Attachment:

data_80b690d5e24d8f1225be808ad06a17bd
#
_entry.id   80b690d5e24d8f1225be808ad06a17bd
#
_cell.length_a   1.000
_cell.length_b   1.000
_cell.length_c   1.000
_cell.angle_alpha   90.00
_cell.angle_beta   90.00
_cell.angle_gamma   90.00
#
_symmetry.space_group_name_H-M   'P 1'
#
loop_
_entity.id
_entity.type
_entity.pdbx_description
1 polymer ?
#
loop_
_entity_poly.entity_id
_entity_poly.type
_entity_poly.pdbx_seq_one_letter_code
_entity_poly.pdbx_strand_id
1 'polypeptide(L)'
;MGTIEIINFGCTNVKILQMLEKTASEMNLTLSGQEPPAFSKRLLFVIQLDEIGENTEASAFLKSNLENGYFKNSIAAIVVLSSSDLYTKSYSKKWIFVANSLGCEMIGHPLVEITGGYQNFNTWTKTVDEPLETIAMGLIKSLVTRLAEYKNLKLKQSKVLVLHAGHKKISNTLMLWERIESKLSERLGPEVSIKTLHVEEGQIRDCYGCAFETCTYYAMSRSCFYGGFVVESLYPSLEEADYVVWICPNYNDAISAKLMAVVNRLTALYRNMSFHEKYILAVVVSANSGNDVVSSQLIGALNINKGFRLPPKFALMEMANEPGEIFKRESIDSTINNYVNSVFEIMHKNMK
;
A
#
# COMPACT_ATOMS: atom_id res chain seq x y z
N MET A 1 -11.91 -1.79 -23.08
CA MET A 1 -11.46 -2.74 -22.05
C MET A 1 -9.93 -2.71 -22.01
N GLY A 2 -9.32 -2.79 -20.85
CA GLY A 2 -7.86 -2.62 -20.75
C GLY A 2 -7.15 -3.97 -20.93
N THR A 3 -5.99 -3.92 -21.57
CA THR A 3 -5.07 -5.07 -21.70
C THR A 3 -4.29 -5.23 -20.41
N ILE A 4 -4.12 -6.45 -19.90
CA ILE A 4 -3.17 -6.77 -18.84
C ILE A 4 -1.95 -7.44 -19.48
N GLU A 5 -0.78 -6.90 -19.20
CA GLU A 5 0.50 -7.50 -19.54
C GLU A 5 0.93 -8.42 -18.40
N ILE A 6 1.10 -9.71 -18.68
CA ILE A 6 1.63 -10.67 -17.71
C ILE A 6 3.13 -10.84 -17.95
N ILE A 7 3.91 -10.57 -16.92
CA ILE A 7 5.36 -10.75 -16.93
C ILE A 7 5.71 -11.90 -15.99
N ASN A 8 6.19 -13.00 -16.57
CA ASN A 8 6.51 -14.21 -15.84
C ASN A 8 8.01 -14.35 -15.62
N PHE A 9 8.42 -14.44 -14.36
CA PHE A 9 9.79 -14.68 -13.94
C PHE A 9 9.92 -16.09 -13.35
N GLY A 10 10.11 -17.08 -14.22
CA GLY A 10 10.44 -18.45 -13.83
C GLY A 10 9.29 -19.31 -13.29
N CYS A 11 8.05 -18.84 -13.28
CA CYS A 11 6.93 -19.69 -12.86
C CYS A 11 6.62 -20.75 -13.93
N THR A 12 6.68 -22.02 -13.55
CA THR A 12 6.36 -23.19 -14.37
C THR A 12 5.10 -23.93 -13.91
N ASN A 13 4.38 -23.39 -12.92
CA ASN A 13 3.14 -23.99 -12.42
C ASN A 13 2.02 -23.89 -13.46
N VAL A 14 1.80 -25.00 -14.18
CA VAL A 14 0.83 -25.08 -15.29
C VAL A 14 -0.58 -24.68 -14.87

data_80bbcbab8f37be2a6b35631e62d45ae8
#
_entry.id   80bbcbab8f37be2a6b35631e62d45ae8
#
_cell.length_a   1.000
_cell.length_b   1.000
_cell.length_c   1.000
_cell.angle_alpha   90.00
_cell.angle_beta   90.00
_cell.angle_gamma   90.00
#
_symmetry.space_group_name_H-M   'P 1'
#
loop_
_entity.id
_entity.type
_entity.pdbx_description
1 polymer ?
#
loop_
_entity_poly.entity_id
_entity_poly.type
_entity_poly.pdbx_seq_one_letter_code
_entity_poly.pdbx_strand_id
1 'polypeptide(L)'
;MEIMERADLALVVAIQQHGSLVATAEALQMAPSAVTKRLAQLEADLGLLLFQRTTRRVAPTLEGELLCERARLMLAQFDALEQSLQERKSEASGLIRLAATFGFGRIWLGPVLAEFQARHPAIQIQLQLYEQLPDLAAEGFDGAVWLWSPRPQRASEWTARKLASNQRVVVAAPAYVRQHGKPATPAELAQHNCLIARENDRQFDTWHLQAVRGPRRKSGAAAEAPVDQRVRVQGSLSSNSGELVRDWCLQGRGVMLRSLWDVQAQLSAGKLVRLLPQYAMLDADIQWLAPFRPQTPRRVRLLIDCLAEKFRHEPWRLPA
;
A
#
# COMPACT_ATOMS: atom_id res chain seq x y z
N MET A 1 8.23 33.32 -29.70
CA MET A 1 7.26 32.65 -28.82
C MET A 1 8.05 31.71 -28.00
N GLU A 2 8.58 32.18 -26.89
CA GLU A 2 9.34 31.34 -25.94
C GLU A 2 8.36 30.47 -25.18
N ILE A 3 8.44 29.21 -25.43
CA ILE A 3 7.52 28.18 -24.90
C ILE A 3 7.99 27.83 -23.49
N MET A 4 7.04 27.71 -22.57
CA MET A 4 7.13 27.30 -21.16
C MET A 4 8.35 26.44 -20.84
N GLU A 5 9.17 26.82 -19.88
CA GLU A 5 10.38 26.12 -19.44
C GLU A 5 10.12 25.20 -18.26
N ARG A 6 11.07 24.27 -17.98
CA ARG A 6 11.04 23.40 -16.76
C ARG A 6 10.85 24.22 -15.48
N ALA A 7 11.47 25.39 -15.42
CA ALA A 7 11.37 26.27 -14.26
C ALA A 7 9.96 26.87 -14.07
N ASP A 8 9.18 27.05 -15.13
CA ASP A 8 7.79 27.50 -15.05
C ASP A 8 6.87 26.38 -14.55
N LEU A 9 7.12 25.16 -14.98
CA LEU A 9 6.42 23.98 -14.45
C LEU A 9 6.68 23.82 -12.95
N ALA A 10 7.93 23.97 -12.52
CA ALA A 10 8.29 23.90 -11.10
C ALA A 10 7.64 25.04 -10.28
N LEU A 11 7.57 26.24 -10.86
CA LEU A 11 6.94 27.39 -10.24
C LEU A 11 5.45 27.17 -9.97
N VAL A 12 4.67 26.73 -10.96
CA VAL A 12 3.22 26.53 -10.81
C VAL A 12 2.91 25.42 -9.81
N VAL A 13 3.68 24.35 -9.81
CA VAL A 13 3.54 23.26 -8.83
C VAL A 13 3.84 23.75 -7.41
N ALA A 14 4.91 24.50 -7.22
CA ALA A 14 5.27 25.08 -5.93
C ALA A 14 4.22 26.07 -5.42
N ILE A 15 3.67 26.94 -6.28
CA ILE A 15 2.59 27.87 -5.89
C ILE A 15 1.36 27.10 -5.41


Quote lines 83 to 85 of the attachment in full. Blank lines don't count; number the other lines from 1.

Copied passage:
#
_symmetry.space_group_name_H-M   'P 1'
#